The Emotionally Intelligent Pastor | Influence Podcast


Greater emotional intelligence leads to reduced stress and increased influence,” writes Dr. Jeannie Clarkson. Pastor, if that sentence appeals to you, you definitely want to listen to this episode of the Influence Podcast because I’m talking with Dr. Clarkson about how emotional intelligence accomplishes those results.

I’m George P. Wood, executive editor of Influence magazine and your host.

Dr. Jeannie Clarkson is a Christian psychologist and founder of Christian Care Connection, a multisite counseling service in the greater Toledo, Ohio, area. Her doctoral dissertation researched the links between emotional intelligence, performance-based self-esteem, and burnout among Christian pastors. She is author of The Emotionally Intelligent Pastor: A Guide for Clergy and Other Church Leaders, published by Wesleyan Publishing House.

This episode of the Influence Podcast is brought to you by My Healthy Church, distributors of Including Children with Disabilities, part of the Momentum Training Series.

Whether you already have children in your church with disabilities or just want to be prepared for all students, this resource will show you how to share the love of Jesus with everyone who enters your class.

For more information visit MomentumTrainingSeries.com.

P.S. You can read my review of Clarkson’s book here. As always, if you like it, please click “Helpful” on my Amazon review page.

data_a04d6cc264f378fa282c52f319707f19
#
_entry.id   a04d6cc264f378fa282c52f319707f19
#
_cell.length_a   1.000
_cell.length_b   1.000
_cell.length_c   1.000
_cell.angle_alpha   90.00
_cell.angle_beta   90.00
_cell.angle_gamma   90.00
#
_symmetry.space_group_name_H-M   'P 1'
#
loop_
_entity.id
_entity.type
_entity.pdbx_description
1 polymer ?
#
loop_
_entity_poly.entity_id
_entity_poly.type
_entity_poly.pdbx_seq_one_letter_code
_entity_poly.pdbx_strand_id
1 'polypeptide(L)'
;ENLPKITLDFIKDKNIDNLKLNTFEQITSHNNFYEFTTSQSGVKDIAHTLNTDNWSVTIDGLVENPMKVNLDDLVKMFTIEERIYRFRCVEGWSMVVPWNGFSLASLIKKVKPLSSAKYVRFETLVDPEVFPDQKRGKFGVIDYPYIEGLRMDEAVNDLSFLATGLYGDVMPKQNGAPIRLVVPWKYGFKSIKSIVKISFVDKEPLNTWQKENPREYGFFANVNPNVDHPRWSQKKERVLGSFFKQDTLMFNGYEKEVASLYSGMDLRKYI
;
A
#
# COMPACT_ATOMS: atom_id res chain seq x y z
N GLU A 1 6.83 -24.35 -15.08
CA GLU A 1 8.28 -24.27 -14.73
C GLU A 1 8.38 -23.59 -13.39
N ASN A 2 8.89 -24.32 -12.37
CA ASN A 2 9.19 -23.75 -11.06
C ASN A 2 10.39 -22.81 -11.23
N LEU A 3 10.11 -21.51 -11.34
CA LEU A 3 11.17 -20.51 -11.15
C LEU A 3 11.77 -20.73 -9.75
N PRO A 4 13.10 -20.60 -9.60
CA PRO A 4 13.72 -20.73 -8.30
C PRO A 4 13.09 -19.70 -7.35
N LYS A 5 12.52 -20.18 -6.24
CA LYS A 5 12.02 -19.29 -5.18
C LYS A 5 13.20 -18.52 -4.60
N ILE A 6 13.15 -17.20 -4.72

Monday’s Influence Online Articles


Today, over at InfluenceMagazine.com:

  • John Davidson interviews Daniel Im for the Influence Podcast regarding how churches can more effectively train volunteers and leaders.
  • We note a new report from Grey Matter Research and Consulting about slipping support for charitable tax deductions: “In recent years, politicians have floated the idea of scaling back or eliminating tax deductions for charitable giving. And while 50 percent of U.S. adults contributing to nonprofits say charitable donations should be fully deductible for itemized filers, 1 in 10 want to eliminate such tax breaks altogether. Another 32 percent say there should be limits (with 17 percent wanting to restrict deductions based on the total amount and 15 percent in favor of limiting deductions based on income). Seven percent are undecided on the issue.”

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